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Effects of thermal radiation on the development of a shallow cumulus cloud field



The effects of emission and absorption of thermal radiation on cloud development were studied by Klinger et al., 2017 (ACP) with a cloud resolving model (LES). Thermal radiation causes strong local cooling at cloud tops and sides, accompanied by a modest warming at cloud bottom. Cloud side effects are generally neglected by 1-D approximations, which provide systematically smaller cooling when averaged over the model domain. In order to investigate the effects of local cooling on the clouds and to separate these local effects from a systematically different domain-average cooling, we apply the radiative transfer solutions in different ways: In addition to directly applying 3-D heating and cooling rates, horizontal averages of the 1-D and 3-D radiation are used to study local as opposed to domain-averaged effects. Finally, a simulation with prescribed constant cooling is done as a “no-radiation” reference.

Local heating and cooling affects cloud circulation, by causing stronger updrafts and subsiding shells. In addition, we find that thermal radiation triggers the organization of clouds in two different ways. First, local interactive radiation leads to the formation of cell structures and cloud clusters. Comparing the effects of 3-D and 1-D thermal radiation, we find that organization effects of 3-D local thermal radiation are usually stronger than their 1-D counterpart. Horizontally averaged radiation causes more and deeper clouds than a simulation without radiation but, in general less-organized clouds than in the local radiation simulations. Applying a constant cooling to the simulations leads to a similar development of the cloud field as in the case of averaged radiation, but less water condenses overall in the simulation. This is due to the fact that cooling is stronger in the cloud layer in the averaged and local radiation simulations, compared to the constant cooling simulation, although the average cooling in the domain is the same.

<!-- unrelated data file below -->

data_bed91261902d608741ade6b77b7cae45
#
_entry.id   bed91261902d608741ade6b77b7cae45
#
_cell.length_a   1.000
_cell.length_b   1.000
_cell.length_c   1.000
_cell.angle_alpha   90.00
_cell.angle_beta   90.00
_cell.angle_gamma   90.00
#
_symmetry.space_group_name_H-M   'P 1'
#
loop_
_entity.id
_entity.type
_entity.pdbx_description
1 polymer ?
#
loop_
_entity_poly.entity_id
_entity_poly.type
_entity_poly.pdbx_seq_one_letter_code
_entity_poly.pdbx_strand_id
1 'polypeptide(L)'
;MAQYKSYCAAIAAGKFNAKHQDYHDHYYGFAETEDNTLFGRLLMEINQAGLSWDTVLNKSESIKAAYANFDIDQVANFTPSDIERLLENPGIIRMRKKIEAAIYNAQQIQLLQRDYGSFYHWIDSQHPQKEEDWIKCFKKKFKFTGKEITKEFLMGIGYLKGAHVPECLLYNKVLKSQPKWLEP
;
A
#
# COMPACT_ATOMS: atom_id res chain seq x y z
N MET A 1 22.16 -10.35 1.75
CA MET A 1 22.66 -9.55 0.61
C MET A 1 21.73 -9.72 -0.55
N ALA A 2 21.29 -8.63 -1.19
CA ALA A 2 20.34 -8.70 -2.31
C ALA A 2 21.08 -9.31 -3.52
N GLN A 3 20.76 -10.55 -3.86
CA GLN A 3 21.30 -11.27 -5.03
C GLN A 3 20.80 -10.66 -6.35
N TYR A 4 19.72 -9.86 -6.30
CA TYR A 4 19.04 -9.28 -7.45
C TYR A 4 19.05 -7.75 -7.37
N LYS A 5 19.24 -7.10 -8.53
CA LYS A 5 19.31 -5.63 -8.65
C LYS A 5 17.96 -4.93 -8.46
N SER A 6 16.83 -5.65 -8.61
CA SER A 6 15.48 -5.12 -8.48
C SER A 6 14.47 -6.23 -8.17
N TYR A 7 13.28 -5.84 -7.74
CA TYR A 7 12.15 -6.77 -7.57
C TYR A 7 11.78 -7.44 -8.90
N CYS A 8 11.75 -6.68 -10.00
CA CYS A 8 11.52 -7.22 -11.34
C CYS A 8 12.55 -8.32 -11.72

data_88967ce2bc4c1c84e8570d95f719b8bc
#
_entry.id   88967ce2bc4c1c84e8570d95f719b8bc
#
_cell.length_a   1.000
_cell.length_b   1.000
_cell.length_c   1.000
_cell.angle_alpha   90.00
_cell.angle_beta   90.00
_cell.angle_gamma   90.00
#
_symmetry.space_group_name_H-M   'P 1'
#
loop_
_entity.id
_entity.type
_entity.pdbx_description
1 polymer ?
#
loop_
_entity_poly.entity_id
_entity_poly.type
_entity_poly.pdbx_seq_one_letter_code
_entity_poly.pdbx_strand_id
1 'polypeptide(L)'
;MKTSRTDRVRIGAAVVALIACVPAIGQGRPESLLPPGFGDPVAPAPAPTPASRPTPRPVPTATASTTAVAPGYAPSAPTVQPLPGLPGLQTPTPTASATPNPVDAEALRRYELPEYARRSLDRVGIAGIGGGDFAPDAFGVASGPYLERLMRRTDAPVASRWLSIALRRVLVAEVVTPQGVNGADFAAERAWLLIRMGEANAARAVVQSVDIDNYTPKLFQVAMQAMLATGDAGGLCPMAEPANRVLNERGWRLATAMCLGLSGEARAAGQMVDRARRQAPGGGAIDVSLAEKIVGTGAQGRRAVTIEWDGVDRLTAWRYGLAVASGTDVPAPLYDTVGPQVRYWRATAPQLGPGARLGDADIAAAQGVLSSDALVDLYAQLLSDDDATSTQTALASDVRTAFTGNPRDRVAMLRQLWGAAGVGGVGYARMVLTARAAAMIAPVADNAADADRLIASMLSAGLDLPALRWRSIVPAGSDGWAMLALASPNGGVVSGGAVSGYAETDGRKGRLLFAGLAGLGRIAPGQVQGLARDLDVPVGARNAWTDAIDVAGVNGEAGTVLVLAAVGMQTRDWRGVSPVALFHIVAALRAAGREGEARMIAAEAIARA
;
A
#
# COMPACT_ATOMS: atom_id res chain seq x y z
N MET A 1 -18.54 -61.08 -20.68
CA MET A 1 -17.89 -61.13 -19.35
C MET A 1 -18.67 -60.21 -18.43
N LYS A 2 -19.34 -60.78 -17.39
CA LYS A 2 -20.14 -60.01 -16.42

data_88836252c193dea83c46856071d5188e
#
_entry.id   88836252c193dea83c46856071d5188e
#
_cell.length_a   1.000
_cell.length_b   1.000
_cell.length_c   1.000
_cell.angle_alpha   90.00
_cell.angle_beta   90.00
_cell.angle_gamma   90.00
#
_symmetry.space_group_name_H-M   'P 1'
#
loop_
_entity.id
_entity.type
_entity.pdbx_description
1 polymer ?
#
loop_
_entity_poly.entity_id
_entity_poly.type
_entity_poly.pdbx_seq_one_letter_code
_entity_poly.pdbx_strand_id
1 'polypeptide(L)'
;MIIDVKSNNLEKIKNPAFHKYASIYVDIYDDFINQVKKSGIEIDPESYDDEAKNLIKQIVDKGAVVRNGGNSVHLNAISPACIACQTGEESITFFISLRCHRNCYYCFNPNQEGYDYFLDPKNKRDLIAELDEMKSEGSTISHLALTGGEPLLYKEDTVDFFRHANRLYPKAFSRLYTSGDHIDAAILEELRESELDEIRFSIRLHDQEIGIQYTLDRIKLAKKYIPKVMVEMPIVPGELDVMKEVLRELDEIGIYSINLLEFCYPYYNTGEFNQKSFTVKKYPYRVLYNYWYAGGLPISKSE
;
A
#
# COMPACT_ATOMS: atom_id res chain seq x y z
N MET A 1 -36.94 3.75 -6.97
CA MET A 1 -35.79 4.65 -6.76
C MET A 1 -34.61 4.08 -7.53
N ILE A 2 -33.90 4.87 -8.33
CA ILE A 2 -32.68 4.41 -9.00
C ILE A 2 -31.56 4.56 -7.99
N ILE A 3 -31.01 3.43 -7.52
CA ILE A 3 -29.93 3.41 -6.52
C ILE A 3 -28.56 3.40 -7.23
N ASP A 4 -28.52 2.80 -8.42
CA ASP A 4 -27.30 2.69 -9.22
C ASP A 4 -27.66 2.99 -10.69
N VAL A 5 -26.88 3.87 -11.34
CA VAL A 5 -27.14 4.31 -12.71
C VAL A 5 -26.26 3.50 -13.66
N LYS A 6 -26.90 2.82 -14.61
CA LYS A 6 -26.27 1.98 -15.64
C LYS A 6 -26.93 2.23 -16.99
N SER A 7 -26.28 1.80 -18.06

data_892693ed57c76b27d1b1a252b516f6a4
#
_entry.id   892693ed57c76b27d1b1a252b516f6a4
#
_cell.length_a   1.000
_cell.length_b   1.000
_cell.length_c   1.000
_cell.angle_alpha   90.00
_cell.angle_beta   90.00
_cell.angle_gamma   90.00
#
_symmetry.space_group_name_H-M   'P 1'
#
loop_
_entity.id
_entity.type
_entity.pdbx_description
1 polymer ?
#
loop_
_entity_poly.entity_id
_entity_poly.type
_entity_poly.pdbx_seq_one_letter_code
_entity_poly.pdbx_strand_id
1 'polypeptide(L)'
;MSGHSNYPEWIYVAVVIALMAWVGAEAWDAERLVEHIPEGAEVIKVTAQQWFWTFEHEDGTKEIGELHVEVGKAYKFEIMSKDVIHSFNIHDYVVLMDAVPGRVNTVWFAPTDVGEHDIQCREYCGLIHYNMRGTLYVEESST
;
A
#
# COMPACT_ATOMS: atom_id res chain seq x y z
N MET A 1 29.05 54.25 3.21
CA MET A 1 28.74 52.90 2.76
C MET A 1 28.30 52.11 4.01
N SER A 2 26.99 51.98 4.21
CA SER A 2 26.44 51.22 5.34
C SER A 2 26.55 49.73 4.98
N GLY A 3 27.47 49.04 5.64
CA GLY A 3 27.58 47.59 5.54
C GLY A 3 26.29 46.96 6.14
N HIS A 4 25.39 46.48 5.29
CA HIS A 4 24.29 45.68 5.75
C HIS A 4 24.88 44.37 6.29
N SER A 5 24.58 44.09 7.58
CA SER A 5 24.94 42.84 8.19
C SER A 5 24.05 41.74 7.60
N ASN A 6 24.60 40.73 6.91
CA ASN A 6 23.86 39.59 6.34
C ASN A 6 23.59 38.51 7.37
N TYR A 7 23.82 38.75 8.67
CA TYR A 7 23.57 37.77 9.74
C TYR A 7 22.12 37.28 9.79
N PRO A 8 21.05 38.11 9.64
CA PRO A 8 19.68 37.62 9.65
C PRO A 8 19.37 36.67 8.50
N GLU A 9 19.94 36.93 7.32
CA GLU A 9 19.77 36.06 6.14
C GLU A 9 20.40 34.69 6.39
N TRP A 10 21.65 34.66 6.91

The figure shows a visualization of the cumulus cloud field after 20hrs of simulation with a) the constant cooling ("no radiation", averaged 3D radiation, and local 3D thermal radiation.